Category Archives: lirec

Isometric engineering

The first report from south western Sweden where I am on unofficial residency/hacking retreat in the environs of the Tjärnö Marine Research Laboratory.

This is a great place for my main task, to focus on Germination X, and I’m starting with new isometric ground tiles. I’m aiming for the feeling of roots and interconnectedness with just a whiff of geological process.

Germination X is about thinking by sketching, and this started with a couple of rough drawings playing with different pathways across squares. If the connection points are kept consistent they fit together to build cubes, and automatically, the cubes joined together too.

I also thought that varying the widths of the paths would be more interesting, and built a kind of template from the master Germination X cube.

If I kept to these guidelines the plan should work – but I wasn’t sure how it the end effect would actually look. Using the template (visible underneath the paper, still in analogue mode) I drew five different variations of these pathway cubes.

After a bit of fixing and colouring in the gimp, this is an example chunk of world rendered in the Germination X 2D engine. Although the lining up is still not perfect, I like the roughness. Any combination of cubes will fit, you can swap any one for any other without breaking the pattern. The only tricky bit is that the random number generator is seeded from the position of the cubes, so the same pattern is generated consistently for any part of the world without having to store anything.

Colourful emotions

We’re currently putting the new plant spirit characters in Germination X and thinking more about how to use colour changes as part of the expression of the many emotions the FAtiMA agents contain.

I made this chart quickly, deliberately avoiding thinking about potential reasons for my choices. Interestingly I found I needed to start with the motion curves first (which describe how the colours are blended between over time) and these seemed much less arbitrary than the actual colours I chose. The reason could be that there is a closer connection between movement (however simple) and gestural expressions.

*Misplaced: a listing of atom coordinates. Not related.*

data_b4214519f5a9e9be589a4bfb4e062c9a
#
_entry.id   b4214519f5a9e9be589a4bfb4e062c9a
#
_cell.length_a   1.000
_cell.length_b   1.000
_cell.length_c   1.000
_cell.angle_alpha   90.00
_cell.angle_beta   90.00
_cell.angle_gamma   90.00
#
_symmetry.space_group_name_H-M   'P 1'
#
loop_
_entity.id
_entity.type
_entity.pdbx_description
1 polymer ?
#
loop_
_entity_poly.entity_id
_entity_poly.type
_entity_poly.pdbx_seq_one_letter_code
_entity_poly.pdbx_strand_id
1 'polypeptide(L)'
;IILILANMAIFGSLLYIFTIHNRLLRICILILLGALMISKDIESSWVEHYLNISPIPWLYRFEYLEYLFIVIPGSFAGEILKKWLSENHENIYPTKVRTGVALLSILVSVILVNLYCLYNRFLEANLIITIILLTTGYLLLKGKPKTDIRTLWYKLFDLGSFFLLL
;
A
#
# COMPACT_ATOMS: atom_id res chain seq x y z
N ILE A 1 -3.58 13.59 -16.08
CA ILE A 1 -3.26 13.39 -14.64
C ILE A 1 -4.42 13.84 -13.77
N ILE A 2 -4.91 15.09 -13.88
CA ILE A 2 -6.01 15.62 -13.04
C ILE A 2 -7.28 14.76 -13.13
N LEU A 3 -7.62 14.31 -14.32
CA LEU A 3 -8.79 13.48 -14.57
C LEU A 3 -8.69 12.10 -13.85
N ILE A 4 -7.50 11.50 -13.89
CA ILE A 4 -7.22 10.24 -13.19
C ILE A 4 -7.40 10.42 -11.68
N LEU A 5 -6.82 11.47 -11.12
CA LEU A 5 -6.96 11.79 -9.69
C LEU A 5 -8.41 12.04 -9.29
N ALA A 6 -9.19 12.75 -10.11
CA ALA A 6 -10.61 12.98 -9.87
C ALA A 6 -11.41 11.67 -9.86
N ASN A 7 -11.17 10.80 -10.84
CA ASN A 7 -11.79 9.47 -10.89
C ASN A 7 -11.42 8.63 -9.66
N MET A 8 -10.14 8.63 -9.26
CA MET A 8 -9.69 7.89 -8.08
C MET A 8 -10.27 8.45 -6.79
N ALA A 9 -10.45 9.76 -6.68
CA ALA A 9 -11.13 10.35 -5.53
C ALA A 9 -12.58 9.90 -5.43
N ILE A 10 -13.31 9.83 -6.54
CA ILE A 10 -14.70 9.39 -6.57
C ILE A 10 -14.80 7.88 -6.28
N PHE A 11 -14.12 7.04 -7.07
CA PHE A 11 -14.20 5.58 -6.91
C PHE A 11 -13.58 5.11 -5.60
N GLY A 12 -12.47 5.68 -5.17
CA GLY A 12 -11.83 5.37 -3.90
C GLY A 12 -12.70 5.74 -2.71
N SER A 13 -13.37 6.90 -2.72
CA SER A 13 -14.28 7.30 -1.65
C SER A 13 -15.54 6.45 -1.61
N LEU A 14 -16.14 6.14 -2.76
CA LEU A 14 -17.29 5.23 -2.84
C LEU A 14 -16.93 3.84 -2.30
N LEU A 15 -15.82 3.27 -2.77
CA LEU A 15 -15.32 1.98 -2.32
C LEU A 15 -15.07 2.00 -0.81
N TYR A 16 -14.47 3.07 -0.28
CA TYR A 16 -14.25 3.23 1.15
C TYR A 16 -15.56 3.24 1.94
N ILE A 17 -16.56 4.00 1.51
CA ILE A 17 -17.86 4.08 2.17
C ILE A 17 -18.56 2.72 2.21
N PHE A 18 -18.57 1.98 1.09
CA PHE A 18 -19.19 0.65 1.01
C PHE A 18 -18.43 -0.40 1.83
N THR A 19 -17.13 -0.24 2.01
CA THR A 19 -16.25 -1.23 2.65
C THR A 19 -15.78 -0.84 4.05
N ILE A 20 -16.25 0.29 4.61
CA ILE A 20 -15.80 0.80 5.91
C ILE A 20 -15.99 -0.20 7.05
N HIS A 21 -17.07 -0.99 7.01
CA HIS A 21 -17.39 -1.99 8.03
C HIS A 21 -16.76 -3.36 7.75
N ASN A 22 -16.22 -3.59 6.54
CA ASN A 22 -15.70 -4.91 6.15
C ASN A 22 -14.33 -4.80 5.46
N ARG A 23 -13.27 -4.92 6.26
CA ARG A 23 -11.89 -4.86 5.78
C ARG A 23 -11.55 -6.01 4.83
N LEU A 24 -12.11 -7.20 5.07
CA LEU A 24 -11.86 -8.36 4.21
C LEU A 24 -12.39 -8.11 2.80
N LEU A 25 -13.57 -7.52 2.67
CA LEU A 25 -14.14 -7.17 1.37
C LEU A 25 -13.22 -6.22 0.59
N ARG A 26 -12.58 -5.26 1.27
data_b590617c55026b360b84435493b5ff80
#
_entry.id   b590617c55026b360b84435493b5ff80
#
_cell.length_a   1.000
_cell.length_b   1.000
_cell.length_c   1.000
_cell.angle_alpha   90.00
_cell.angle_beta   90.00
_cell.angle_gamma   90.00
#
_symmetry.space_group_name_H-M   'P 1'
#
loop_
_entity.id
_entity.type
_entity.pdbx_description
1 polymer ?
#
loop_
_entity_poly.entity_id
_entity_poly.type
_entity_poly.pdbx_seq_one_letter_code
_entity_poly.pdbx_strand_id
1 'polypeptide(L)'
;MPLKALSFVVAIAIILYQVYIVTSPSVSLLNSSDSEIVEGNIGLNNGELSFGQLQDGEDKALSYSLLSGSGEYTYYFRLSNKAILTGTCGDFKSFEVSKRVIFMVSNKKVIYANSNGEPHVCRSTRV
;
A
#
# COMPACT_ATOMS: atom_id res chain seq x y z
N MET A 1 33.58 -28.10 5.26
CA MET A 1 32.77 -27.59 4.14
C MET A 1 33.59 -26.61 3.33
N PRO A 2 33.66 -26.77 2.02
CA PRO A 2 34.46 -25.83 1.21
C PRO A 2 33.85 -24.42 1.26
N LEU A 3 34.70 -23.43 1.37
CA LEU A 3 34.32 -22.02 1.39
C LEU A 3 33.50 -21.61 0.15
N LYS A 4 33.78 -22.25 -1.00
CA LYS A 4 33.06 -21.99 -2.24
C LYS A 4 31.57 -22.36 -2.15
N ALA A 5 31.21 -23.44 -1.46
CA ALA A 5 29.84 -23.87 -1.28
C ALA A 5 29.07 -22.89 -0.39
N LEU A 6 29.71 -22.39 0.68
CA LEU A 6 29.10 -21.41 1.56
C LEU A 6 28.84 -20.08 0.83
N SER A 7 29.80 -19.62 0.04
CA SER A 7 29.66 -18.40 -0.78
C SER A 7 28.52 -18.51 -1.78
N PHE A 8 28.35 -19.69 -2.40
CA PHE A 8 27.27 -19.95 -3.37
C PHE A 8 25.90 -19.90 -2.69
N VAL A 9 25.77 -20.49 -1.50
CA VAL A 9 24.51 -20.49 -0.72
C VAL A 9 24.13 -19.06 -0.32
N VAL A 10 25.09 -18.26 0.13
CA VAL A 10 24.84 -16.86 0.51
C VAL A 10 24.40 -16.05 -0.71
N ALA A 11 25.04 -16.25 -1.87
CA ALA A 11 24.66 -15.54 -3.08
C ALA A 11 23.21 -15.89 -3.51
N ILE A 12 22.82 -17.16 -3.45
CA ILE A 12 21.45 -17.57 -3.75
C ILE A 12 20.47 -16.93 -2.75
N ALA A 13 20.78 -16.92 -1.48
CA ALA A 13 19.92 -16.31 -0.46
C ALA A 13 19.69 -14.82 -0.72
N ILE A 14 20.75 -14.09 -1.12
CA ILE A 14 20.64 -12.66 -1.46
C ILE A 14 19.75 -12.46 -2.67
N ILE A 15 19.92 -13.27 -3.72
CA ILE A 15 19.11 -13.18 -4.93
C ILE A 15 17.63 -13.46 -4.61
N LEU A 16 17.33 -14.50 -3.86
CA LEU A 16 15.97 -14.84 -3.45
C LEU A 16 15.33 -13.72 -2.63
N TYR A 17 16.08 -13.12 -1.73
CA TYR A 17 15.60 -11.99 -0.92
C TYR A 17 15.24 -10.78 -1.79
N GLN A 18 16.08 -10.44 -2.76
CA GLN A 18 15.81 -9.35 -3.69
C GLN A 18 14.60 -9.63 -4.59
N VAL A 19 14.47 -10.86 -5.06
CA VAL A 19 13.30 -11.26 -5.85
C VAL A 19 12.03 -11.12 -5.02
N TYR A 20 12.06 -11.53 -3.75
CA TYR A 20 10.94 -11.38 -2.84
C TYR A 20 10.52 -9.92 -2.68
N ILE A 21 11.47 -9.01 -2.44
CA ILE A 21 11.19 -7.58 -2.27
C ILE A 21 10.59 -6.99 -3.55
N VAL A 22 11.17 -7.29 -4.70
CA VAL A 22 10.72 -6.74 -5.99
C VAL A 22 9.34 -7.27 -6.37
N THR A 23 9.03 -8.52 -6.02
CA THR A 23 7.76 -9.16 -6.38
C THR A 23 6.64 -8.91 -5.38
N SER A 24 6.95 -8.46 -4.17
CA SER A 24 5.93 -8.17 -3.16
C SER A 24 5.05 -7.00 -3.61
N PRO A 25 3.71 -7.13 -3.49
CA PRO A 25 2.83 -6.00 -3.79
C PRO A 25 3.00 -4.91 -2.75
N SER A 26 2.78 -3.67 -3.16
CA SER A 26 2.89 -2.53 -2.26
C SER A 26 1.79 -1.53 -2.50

GX companion planting diagnosis

Finally the spirits in Germination X can provide some kind of help by diagnosing what is wrong with your plants if they get ill, and sending you a hint via a small message. They also look for other players who can plant seeds and ask them to help you. All the actions being driven by the FAtiMA modular AI system.

Visually we’ve also been experimenting with increasing the size of everything and allowing you to look around the world by dragging (which is quite jumpy at the moment). I still need to update the graphics to this higher resolution and fix the jumpiness, but I think it could be a better way of exploring the larger world than the separate “tiles” approach we have now.

Messages from plants and plant spirits

In Germination X plants can now send messages to the players that planted them – and these are stored individually for each player as well as globally so you can see what other people are up to. Plant spirits can also send you messages when they see something happening that interests them (such as a plant of their permaculture layer getting ill).

The messages are obviously more debug text than anything helpful at the moment – but they will be expanded.

We’ve been talking about making a kind of transition from the players thinking of the plants as being their property to the reverse situation. Playing with these messages might give us a way to make this possible.

Un-lazy-fying clojure

I’m finding Clojure has a similar feel to C++ about it – it requires a higher degree of understanding of the underlying implementation than I think is probably optimal. Partly this could be because it’s a new language – but it’s also what makes it interesting.

A common problem I’m having is running out of Java stack due to lazy structures – this is a problem in a game or simulation loop such as Germination X, where if the values are not used by something they are never evaluated (which saves cycles) and hang around (using up memory).

Luckily Clojure comes with (doall) which forces the evaluation of a lazy sequence – however it’s not recursive and *only* works on sequences. This function is recursive, and also calls itself on all the values contained in hash-maps:

; force all sequences and maps to un-lazy
(defn doall-recur [s]
  (cond
   (map? s) (reduce
             (fn [r i]
               (merge {(first i)
                       (doall-recur (second i))} r))
             {} s)
   (seq? s) (doall
             (map doall-recur
                  s))